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So, if your iPhone is spying on you, who benefits?

Reports that iPhones and Android phones track the owners' movements have revived privacy concerns. The list of who wants the data – from police to marketers – is potentially a long one.

By Staff writer / April 22, 2011

Reports that Apple and Google are collecting location data from iPhones and Android phones have raised privacy concerns.

Truth Leem/Reuters

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News that certain mobile phone manufacturers have embedded technology in their devices that tracks owners' movements has raised alarms among privacy rights advocates even though it has been somewhat of an open secret since last year.

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The controversy flared up this week when technology bloggers started commenting on a report by two security technology researchers that was presented at a conference in Santa Clara, Calif.

Alasdair Allan, a senior research fellow at the University of Exeter, and Pete Warden, founder of Data Science Toolkit, an open-source software website, reported that starting a year ago, when Apple updated its mobile operating system, the iPhone and the 3G version of the iPad started storing user location data.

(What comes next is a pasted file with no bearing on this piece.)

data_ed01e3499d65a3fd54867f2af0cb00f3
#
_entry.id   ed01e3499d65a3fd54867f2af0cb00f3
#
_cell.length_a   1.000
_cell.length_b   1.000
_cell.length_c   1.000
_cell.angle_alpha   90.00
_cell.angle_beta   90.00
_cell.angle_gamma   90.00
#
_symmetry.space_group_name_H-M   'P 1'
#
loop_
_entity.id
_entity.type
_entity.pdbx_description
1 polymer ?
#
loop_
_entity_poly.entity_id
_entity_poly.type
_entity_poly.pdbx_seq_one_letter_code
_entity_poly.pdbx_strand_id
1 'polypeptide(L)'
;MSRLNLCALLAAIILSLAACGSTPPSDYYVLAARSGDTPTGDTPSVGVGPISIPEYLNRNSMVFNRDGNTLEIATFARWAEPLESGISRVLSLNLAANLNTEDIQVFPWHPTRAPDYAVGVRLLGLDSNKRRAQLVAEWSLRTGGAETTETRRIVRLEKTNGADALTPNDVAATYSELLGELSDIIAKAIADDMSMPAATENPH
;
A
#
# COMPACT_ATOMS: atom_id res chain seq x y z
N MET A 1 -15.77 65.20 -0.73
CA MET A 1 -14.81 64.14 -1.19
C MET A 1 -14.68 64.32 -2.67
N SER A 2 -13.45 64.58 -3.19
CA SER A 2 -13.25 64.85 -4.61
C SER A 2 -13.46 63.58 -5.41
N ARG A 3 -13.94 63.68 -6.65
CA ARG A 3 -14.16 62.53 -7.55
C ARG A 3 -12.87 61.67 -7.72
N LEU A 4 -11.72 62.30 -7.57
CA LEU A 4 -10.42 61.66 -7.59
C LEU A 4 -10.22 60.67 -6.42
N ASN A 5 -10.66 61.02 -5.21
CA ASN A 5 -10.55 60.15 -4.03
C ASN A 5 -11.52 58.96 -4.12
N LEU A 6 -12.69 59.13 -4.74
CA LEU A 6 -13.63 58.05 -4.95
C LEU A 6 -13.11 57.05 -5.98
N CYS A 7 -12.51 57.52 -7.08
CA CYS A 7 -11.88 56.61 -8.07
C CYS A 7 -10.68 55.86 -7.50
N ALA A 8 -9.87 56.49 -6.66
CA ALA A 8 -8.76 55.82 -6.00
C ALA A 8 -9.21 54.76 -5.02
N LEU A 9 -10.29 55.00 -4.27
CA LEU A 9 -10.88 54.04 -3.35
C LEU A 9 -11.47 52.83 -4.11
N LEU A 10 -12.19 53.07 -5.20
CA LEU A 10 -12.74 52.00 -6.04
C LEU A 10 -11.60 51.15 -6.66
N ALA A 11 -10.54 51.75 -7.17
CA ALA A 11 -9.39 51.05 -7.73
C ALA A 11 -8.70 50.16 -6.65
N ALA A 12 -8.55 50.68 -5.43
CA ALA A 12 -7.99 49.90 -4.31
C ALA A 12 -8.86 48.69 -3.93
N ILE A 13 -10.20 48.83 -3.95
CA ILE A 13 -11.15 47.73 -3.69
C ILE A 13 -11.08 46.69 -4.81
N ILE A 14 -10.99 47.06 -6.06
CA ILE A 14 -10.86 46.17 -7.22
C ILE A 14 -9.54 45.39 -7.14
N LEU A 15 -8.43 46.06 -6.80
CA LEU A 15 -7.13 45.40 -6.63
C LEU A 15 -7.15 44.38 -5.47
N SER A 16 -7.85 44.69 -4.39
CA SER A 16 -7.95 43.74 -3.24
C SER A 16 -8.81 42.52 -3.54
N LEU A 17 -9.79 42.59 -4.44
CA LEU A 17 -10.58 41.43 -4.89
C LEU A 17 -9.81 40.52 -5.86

The data are collected whenever the device connects with cell-phone towers or Wi-Fi networks. The collected data becomes vulnerable to hackers if the device is later synced to a computer.

“We’re not sure why Apple is gathering this data, but it's clearly intentional,” Mr. Allan and Mr. Warden wrote on their website.

Apple has not yet commented publicly on the issue. A call to an Apple spokesperson representing the company’s iPhone division was not returned at press time.

Android reportedly collecting data, too

It is also becoming clear that concern over the tracking software is not limited to Apple devices. On Friday, the Wall Street Journal reported that Google has also been collecting location data from users of its Android OS system, although on a more limited basis than Apple.

Speculation varies about why the manufacturers are allowing their devices to log the users’ physical coordinates. One theory is that advertisers would benefit from knowing what locations users frequent most and in what pattern, in order to target marketing messages their way.

Many companies already offer training to computer forensic experts at law enforcement agencies on extracting location data from mobile devices and software, to help them track suspects in criminal cases.

One such company, Micro Systemation, located in Solna, Sweden, posted on its website Thursday that “the findings … will come as a surprise to most iPhone users, as their devices do not give any visual indication that such data is being recorded. But they are no surprise to the developers here at [the company] who have been recovering this data … for some considerable time.”

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